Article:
It seems that Missouri leaders still have a few lessons to learn from the crisis that engulfed Ferguson after the fatal shooting of Michael Brown. When the unarmed teenager was killed by Officer Darren Wilson, the St. Louis suburb for weeks made national and global headlines that were reminiscent of civil rights unrest of the sixties. Much of the protesters' anger centered on what they feel is an abuse of power by white officials in a largely African-American community.
On Monday, Sept. 15, U.S. Sen. Claire McCaskill, Gov. Jay Nixon, St. Louis Mayor Francis Slay, state attorney general Chris Koster and county executive Charlie Dooley are scheduled to participate in a meeting about Ferguson, where tensions have lowered to a simmer but have not yet been extinguished.
"I'm offended that the two people McCaskill is supposed to be working with at the federal level weren't invited," said a visibly angry Clay, who was informed of the meeting by one of the invitees.
He suspects that the omission, which he considers "disrespectful," will enable McCaskill to rally support during the meeting for St. Louis prosecutor Bob McCulloch, whom activists in Ferguson don't trust to handle the Brown case fairly. He has a history, they say of treating African-Americans unfairly and protecting members of the town's majority white police force, and Clay agrees.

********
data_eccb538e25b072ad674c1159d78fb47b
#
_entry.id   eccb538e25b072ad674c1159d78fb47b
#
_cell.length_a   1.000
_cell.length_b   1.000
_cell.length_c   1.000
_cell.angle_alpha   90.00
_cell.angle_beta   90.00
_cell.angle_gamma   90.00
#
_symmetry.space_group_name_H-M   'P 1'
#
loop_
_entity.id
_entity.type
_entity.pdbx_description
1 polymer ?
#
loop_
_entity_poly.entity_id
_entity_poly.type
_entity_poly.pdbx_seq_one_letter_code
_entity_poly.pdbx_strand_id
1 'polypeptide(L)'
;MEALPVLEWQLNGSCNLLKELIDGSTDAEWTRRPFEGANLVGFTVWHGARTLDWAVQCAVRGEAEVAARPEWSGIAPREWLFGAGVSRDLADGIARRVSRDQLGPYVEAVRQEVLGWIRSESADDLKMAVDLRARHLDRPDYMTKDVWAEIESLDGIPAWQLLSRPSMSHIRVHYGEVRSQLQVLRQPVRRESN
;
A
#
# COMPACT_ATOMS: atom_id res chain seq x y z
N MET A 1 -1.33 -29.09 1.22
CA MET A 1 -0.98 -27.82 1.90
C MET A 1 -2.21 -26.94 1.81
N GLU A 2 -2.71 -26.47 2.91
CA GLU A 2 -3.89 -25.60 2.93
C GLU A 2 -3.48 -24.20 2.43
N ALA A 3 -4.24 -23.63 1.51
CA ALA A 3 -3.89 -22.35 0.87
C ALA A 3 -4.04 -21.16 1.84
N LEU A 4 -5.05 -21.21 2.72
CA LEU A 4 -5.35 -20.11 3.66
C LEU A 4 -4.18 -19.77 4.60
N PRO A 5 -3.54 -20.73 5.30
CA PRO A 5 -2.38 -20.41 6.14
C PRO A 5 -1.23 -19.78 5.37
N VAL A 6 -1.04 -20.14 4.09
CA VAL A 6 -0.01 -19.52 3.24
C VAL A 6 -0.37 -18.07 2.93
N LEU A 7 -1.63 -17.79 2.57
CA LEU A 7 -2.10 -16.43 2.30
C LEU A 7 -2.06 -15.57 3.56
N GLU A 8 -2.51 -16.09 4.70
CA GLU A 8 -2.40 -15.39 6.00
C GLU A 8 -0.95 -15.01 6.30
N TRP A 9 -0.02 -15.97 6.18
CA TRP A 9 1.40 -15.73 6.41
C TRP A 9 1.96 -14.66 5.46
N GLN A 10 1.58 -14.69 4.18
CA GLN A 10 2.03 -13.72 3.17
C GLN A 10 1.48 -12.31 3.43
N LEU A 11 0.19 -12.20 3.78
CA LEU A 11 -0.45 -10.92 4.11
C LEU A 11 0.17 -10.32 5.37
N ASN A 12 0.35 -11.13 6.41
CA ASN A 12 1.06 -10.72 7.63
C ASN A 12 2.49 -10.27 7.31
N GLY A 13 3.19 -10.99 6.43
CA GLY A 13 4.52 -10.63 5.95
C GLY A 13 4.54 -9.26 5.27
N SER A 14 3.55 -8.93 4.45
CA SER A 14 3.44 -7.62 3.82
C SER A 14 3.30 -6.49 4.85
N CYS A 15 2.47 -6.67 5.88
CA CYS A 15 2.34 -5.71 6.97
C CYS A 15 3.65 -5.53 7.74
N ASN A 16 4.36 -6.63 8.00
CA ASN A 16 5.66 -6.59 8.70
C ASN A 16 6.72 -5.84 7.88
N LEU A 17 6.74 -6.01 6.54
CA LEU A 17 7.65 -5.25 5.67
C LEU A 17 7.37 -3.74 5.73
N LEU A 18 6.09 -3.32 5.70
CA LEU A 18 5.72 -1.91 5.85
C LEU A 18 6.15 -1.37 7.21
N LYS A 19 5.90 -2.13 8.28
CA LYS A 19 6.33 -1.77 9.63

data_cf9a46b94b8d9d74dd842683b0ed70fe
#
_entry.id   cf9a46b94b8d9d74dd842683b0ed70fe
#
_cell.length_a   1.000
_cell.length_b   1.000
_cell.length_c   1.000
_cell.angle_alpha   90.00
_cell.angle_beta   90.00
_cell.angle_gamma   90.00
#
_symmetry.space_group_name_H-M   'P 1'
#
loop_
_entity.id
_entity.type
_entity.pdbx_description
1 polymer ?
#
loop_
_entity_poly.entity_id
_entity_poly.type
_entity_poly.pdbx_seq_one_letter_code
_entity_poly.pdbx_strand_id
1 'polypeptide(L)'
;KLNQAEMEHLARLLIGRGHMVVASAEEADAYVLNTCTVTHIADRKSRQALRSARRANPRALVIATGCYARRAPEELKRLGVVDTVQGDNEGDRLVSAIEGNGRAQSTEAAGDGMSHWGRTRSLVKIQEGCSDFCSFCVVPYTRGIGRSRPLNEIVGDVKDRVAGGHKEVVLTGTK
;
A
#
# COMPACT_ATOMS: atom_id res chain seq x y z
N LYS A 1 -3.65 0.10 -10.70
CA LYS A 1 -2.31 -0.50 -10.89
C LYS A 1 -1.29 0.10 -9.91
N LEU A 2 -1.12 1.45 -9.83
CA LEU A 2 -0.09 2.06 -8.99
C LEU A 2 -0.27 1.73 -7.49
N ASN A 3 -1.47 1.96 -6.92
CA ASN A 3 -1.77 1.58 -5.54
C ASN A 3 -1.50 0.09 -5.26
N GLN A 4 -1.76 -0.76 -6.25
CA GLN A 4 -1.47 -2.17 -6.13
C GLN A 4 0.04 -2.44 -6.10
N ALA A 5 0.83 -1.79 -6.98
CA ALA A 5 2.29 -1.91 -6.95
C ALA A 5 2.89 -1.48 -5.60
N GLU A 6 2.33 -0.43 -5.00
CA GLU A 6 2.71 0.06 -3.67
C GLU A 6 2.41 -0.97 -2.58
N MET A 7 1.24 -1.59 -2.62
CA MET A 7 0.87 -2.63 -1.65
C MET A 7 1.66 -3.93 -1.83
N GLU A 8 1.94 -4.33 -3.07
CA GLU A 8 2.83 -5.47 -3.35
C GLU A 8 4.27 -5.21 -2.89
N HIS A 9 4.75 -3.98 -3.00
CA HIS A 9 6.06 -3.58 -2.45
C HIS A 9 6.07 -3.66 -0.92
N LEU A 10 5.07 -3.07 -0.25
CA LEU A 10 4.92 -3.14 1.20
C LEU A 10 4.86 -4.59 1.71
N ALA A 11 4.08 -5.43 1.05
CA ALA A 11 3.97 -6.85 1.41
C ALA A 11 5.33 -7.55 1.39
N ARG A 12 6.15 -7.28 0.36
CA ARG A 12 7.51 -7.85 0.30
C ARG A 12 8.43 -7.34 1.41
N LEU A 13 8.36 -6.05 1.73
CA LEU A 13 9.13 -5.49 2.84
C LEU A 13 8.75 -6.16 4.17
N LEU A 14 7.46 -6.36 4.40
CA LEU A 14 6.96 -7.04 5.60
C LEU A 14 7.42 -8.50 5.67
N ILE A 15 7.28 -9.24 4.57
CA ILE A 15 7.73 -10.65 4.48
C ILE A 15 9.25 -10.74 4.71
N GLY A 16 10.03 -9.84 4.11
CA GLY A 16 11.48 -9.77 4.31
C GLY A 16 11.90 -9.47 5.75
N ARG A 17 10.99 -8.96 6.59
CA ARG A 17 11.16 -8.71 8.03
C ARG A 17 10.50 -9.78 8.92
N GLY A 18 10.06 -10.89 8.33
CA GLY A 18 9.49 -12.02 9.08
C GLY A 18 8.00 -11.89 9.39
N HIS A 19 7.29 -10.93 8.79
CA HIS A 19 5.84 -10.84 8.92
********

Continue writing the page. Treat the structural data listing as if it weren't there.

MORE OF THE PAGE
On Wednesday, protesters attempted to shut down Interstate 70 in an effort to have McCulloch replaced with a special prosecutor, the Washington Post reports. In addition, more than 100,000 people across the nation have signed a petition calling for him to step down. McCaskill has said in interviews that she believes McCulloch will be fair.
Cleaver, who says he'd "like to believe" that McCaskill "just forgot" to include them, also believes that any meetings among officials related to the case should attended by Clay because he knows and understands the district better than anyone else.
But a staffer in McCaskill's office, speaking off the record in an email to BET.com, said that the "informal" meeting had not been scheduled by the senator and expressed confidence that Clay, who knew no details about it other than its existence, had been invited.
Interestingly, that sounds much like the kind of spin a reporter overheard McCaskill, on the telephone with her staff, recommending — most likely in response to a query from BET.com — so that it would not appear that some sort of "secret" meeting was taking place.
When Clay and McCaskill spoke Thursday afternoon, the senator said that she would have the governor's office contact him and that he was welcome to attend.
Follow Joyce Jones on Twitter: @BETpolitichick.
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(photo: courtesy Steven Engelhardt)